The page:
The Gameboy and Gameboy Color both use 8x8px squares as tiles or sprites. Due to the limitation of the hardware each 8x8 tile can only contain a maximum of four colours. In the case of the original Gameboy, it was from any of the four greens and in the case of the Gameboy Colour, it could be any of the colours available, but only a selection of 4 per tile too. There are other limitations when we consider the whole screen and sprites, but that's out of scope here. If you're interested further checkout this: How Graphics worked on the Nintendo Game Boy by MVG for a somewhat technical but still easily consumed video.
This encompasses the core technical problem: How do you know what four Gameboy greens to map to true colour Gameboy Colour colours?
It sounds easy at first because you just obviously map the brightest true colour to the lightest Gameboy shade and keep going that way. But if we just think of brightness, we could have problems like:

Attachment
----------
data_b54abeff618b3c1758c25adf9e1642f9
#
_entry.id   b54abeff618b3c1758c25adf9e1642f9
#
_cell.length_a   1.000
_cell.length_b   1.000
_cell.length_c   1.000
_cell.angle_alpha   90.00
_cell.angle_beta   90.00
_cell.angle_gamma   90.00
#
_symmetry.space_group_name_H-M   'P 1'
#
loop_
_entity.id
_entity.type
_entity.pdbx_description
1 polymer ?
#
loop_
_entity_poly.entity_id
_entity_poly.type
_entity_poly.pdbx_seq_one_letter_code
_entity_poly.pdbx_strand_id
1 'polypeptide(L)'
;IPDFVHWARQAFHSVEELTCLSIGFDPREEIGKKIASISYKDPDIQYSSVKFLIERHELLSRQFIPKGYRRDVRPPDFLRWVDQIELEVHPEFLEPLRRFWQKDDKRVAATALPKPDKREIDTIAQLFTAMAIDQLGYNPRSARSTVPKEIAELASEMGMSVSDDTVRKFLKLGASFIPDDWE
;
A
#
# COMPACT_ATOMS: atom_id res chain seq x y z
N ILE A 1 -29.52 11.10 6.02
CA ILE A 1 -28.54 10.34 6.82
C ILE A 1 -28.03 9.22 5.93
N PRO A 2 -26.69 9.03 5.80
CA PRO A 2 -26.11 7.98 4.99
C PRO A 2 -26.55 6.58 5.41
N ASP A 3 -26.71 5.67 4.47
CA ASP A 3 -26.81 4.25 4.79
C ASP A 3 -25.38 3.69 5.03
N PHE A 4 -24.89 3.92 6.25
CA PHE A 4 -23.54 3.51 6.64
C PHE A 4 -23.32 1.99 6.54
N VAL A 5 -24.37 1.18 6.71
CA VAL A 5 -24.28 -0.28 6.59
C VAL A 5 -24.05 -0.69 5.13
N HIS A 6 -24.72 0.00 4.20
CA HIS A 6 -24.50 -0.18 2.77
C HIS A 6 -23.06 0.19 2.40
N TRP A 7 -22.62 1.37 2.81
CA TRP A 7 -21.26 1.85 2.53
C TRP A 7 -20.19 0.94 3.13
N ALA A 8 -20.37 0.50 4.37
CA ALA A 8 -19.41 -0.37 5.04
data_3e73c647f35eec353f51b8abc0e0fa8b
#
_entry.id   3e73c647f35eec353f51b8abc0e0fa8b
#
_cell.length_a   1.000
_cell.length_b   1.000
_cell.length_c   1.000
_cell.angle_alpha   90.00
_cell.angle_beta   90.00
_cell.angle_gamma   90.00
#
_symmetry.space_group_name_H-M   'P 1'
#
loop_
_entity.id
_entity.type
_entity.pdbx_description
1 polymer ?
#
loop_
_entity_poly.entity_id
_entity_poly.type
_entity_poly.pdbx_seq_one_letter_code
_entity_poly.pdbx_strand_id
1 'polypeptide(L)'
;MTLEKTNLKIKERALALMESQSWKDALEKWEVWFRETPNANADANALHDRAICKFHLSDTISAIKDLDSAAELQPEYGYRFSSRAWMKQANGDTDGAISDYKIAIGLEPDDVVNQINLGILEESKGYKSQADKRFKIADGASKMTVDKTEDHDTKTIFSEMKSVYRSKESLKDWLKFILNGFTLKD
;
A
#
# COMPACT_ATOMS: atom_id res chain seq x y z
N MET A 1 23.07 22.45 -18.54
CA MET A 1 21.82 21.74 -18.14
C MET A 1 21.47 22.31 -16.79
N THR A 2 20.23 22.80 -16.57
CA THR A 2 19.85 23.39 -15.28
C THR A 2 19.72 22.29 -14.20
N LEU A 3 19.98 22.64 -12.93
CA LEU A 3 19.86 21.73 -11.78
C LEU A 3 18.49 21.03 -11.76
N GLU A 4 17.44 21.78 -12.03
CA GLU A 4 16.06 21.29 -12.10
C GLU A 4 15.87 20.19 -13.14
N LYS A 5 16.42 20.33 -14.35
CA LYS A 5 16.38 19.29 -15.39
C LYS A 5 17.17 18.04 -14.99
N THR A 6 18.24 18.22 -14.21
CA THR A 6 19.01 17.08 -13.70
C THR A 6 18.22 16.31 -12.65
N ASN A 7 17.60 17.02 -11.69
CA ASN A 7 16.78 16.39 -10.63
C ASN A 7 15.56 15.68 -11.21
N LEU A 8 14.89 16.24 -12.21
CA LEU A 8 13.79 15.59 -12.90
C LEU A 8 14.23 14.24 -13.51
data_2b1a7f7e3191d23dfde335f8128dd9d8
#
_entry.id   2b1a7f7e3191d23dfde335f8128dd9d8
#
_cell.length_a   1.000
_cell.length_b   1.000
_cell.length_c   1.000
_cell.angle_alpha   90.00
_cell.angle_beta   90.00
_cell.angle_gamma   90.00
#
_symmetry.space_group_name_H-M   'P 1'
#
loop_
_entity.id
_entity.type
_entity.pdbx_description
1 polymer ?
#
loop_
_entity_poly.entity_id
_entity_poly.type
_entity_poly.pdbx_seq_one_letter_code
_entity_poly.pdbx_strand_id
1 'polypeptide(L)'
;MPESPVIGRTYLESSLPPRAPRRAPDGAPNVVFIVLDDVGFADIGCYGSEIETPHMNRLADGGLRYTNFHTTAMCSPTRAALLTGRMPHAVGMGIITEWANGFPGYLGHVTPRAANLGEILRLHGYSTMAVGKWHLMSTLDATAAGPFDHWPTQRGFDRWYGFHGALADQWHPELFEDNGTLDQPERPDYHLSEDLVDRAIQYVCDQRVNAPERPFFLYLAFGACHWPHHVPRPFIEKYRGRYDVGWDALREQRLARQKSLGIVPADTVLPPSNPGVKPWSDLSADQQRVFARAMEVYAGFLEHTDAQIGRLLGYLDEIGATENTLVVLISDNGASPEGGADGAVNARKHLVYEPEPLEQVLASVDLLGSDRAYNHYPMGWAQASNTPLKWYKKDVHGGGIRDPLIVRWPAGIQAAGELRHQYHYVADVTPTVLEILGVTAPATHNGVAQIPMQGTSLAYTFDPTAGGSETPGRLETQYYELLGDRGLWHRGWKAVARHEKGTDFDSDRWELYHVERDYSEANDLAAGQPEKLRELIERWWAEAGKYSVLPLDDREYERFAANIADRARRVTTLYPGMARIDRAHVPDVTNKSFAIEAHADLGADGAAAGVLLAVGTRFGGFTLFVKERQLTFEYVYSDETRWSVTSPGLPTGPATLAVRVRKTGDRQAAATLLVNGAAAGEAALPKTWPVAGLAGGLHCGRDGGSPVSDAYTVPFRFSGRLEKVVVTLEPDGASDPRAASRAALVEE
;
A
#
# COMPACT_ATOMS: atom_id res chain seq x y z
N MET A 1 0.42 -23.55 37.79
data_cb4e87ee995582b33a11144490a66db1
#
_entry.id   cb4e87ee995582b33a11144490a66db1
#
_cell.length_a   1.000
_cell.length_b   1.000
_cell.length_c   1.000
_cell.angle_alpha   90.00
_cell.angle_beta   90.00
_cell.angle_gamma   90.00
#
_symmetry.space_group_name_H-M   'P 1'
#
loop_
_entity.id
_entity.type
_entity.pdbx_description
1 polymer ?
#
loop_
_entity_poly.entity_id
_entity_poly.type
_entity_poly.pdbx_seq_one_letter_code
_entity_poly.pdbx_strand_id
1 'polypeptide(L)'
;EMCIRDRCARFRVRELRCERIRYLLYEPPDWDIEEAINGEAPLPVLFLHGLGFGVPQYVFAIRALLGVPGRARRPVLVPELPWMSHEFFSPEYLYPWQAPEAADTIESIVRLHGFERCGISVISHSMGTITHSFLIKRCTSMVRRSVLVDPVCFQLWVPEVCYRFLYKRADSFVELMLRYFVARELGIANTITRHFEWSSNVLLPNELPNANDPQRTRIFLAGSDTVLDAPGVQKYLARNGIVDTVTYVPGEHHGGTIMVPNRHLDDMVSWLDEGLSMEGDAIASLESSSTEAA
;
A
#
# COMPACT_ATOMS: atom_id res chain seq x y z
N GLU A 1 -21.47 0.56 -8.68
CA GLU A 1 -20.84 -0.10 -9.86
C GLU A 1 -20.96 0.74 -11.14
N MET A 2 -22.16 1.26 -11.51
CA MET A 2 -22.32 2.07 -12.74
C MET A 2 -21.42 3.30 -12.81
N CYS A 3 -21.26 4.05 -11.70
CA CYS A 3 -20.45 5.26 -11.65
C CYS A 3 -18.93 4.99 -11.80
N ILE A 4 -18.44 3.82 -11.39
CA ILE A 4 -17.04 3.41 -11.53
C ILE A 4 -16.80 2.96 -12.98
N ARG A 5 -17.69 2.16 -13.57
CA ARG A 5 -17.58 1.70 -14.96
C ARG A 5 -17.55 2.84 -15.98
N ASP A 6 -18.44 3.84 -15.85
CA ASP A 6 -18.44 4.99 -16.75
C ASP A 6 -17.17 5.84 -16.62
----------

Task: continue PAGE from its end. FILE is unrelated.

- There are different ways to measure brightness which can lead to odd result
- A darker blue on a specific tile might be the darkest for that tile, but it could be the second darkest for another tile. What Gameboy shade applies to this dark blue?
Considering each tile individually and using the constraints of having 4 colours per tile is how the project works. It does not take in a whole image to approximate and flatten the colours, like in GB Studio.
How does it work?
We'll use this image as our Gameboy Color example to decolourise:
While the program has been through a few iterations, it works by doing several passes over each tile of the image and forming reasoning around what true colour maps to what Gameboy colour. These passes are the core workings of the GameboyColour Decolouriser and they are:
1. Recolour based on four colour tiles
This is the easiest step. Four colour tiles leave no guesswork on how each true colour maps to a Gameboy colour. Just order both true colours and Gameboy colours by brightness and marry them together.